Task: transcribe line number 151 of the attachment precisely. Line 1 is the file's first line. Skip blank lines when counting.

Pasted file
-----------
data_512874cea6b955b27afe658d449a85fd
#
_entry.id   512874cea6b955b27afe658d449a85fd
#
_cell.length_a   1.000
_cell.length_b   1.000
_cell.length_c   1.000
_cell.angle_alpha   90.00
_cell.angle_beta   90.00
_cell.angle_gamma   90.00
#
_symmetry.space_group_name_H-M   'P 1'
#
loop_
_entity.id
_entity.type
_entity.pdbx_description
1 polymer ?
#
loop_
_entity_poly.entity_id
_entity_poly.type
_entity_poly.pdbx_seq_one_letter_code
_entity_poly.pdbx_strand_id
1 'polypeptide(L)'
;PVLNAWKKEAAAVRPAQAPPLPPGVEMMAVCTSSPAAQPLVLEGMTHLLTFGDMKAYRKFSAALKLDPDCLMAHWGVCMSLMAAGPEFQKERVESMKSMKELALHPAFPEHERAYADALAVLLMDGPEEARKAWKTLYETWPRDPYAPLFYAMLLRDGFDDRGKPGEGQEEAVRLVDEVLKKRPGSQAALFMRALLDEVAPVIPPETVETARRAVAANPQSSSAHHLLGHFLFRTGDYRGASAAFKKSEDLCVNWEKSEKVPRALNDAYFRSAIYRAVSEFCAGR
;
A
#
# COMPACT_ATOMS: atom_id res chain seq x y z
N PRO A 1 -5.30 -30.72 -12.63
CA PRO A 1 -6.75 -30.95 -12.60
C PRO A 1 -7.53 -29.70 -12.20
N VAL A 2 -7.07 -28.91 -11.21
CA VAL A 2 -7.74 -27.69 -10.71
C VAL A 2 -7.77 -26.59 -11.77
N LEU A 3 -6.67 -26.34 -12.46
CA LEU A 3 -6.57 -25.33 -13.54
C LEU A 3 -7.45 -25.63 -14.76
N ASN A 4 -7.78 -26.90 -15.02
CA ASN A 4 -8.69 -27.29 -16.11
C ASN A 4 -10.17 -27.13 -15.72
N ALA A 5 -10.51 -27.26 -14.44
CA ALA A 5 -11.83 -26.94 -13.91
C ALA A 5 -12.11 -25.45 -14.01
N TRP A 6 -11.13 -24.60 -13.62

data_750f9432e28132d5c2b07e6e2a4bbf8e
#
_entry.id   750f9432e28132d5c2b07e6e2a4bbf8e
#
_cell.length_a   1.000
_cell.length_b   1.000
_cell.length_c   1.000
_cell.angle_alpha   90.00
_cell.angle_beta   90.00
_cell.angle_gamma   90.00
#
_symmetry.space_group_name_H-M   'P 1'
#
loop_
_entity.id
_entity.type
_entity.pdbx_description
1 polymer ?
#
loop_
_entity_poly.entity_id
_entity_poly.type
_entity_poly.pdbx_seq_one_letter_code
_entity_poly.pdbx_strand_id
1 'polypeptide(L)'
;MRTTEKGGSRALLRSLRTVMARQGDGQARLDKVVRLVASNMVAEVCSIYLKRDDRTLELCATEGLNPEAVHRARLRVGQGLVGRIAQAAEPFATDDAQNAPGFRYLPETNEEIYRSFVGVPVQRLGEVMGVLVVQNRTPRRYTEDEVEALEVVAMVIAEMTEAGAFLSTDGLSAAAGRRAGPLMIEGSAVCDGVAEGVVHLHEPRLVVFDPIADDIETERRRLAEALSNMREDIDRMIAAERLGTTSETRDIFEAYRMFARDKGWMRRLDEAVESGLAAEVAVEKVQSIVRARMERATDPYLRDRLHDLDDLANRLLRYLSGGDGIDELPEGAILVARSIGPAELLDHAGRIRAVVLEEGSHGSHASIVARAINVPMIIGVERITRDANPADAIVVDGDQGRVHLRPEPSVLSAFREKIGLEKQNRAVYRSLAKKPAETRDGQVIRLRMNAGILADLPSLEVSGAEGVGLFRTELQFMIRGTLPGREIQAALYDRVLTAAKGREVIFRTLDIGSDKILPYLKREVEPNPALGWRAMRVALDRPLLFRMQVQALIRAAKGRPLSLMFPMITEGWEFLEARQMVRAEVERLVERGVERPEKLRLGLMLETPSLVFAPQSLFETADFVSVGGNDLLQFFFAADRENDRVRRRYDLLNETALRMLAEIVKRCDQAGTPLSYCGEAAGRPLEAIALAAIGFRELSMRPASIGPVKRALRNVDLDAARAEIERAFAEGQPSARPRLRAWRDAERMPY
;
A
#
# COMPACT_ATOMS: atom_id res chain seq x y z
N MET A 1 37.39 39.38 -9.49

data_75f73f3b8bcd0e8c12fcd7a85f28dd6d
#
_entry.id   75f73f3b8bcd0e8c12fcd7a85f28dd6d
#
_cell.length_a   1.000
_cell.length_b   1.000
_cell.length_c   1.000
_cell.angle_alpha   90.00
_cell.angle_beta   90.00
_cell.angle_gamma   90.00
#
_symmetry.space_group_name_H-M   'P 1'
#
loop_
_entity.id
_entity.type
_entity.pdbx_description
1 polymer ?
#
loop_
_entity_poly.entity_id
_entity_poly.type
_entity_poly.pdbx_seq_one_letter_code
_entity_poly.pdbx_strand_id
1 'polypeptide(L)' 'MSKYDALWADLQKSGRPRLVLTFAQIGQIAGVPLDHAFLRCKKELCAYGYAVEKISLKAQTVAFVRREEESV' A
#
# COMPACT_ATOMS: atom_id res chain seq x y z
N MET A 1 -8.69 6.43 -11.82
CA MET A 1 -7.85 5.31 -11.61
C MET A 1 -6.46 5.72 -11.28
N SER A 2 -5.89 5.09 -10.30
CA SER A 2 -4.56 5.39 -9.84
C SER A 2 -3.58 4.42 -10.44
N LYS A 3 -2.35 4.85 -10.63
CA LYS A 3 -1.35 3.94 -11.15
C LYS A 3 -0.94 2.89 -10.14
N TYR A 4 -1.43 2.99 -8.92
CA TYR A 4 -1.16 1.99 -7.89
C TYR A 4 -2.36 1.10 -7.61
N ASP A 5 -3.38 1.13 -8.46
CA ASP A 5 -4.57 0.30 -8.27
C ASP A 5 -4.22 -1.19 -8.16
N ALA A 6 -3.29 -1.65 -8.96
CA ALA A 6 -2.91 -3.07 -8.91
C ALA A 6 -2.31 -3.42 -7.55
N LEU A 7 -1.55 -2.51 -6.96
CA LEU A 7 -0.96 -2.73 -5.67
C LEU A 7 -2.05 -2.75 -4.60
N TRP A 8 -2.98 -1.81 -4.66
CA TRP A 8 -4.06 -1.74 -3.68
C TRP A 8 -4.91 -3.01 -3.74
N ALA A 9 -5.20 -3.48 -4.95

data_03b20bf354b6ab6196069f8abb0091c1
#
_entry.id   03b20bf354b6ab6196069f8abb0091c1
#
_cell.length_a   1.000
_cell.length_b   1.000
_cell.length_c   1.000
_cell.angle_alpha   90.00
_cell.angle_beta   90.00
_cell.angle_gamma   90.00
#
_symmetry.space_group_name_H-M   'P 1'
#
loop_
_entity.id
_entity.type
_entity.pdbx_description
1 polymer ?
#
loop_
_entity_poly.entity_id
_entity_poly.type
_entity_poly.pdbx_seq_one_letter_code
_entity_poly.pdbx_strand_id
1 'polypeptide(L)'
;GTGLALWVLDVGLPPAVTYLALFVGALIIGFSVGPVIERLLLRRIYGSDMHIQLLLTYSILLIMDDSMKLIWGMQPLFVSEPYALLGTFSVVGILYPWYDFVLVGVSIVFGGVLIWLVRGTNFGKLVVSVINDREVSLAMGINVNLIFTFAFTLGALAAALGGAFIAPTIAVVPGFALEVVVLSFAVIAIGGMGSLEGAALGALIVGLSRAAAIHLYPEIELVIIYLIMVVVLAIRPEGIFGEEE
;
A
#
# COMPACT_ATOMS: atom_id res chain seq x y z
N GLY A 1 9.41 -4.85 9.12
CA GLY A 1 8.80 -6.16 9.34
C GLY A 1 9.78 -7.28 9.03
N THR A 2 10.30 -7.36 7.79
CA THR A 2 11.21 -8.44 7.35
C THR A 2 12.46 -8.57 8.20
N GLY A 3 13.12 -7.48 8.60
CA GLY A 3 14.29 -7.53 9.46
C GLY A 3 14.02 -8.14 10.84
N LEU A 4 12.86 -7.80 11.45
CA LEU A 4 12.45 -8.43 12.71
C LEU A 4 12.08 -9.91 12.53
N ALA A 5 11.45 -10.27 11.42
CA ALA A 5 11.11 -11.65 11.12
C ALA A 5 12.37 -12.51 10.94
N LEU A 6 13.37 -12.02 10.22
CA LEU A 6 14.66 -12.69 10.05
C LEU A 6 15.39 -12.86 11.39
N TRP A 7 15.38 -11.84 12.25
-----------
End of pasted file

_entity_poly.type